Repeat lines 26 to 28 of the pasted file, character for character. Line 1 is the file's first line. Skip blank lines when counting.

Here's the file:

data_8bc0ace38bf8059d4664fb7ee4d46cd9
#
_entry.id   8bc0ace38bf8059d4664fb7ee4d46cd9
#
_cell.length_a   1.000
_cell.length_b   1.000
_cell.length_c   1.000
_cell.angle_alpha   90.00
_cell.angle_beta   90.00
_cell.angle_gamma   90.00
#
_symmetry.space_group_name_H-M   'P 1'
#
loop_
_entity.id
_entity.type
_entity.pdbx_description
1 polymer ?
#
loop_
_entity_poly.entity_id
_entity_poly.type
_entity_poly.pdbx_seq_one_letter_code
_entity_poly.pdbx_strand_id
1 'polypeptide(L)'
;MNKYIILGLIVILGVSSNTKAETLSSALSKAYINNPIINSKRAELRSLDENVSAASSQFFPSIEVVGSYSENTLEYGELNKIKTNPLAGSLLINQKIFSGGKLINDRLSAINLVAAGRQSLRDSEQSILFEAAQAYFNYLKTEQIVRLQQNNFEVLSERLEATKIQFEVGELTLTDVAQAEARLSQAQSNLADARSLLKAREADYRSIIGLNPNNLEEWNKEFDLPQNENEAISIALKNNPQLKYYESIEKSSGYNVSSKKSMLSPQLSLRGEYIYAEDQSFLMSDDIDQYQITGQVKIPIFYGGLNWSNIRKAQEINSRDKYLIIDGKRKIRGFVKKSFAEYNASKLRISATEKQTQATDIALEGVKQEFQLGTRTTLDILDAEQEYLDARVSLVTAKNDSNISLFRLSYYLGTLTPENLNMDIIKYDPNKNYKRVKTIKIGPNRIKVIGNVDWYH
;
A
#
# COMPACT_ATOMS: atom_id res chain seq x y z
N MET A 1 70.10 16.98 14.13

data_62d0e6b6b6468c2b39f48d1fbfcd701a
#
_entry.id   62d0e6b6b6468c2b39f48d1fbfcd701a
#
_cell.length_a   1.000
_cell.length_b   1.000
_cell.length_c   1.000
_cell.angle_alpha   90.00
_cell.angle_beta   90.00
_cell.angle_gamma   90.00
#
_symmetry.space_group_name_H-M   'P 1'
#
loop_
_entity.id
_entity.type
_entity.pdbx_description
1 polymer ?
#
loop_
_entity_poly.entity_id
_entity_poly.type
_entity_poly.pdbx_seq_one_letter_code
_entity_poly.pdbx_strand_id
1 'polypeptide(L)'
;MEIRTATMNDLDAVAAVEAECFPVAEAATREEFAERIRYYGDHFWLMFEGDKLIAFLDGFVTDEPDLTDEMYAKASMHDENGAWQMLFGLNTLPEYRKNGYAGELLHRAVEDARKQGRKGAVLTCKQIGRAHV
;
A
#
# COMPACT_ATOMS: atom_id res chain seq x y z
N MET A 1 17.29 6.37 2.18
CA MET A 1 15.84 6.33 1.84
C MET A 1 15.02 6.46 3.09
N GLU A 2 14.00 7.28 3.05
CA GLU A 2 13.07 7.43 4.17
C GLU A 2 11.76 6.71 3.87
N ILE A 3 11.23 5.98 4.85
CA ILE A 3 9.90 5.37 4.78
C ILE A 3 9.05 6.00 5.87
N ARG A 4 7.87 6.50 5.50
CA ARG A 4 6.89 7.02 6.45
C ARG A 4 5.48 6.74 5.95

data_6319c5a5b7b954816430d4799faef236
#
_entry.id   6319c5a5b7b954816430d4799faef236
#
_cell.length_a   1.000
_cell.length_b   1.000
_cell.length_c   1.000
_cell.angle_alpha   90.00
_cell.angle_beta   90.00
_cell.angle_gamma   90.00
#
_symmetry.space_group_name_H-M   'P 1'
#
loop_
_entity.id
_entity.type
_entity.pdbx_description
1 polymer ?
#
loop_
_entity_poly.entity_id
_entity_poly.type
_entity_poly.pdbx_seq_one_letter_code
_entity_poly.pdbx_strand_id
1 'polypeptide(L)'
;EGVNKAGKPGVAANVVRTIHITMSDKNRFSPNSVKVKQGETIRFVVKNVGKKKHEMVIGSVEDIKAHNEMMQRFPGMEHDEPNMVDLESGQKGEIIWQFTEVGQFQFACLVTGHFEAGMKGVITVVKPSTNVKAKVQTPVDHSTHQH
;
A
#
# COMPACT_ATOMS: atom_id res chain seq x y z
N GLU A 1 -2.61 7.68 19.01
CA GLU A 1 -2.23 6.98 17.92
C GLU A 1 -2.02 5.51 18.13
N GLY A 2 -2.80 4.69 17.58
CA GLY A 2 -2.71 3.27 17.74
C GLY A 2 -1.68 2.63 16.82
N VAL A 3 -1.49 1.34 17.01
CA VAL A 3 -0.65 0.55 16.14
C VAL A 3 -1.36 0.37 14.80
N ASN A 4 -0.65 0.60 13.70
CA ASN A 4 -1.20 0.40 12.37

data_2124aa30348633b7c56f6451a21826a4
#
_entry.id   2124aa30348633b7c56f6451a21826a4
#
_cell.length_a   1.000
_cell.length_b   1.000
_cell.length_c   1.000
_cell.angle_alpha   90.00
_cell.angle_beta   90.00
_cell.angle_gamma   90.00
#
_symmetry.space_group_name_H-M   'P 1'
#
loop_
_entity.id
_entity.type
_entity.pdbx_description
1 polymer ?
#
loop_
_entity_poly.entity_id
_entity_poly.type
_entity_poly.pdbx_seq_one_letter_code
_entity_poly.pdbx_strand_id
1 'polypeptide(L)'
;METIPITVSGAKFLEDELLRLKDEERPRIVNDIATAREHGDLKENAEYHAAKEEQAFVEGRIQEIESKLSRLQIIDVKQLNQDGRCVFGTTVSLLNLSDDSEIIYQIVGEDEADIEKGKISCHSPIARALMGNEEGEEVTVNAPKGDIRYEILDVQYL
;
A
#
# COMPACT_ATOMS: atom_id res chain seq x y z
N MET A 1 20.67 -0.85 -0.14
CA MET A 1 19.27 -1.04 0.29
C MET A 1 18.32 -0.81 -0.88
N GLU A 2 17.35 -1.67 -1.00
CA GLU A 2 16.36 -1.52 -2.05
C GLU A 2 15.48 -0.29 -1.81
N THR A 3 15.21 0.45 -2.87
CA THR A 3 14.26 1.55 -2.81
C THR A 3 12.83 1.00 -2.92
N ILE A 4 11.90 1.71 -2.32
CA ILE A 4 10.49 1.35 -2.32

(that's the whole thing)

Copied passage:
;MNKYIILGLIVILGVSSNTKAETLSSALSKAYINNPIINSKRAELRSLDENVSAASSQFFPSIEVVGSYSENTLEYGELNKIKTNPLAGSLLINQKIFSGGKLINDRLSAINLVAAGRQSLRDSEQSILFEAAQAYFNYLKTEQIVRLQQNNFEVLSERLEATKIQFEVGELTLTDVAQAEARLSQAQSNLADARSLLKAREADYRSIIGLNPNNLEEWNKEFDLPQNENEAISIALKNNPQLKYYESIEKSSGYNVSSKKSMLSPQLSLRGEYIYAEDQSFLMSDDIDQYQITGQVKIPIFYGGLNWSNIRKAQEINSRDKYLIIDGKRKIRGFVKKSFAEYNASKLRISATEKQTQATDIALEGVKQEFQLGTRTTLDILDAEQEYLDARVSLVTAKNDSNISLFRLSYYLGTLTPENLNMDIIKYDPNKNYKRVKTIKIGPNRIKVIGNVDWYH
;
A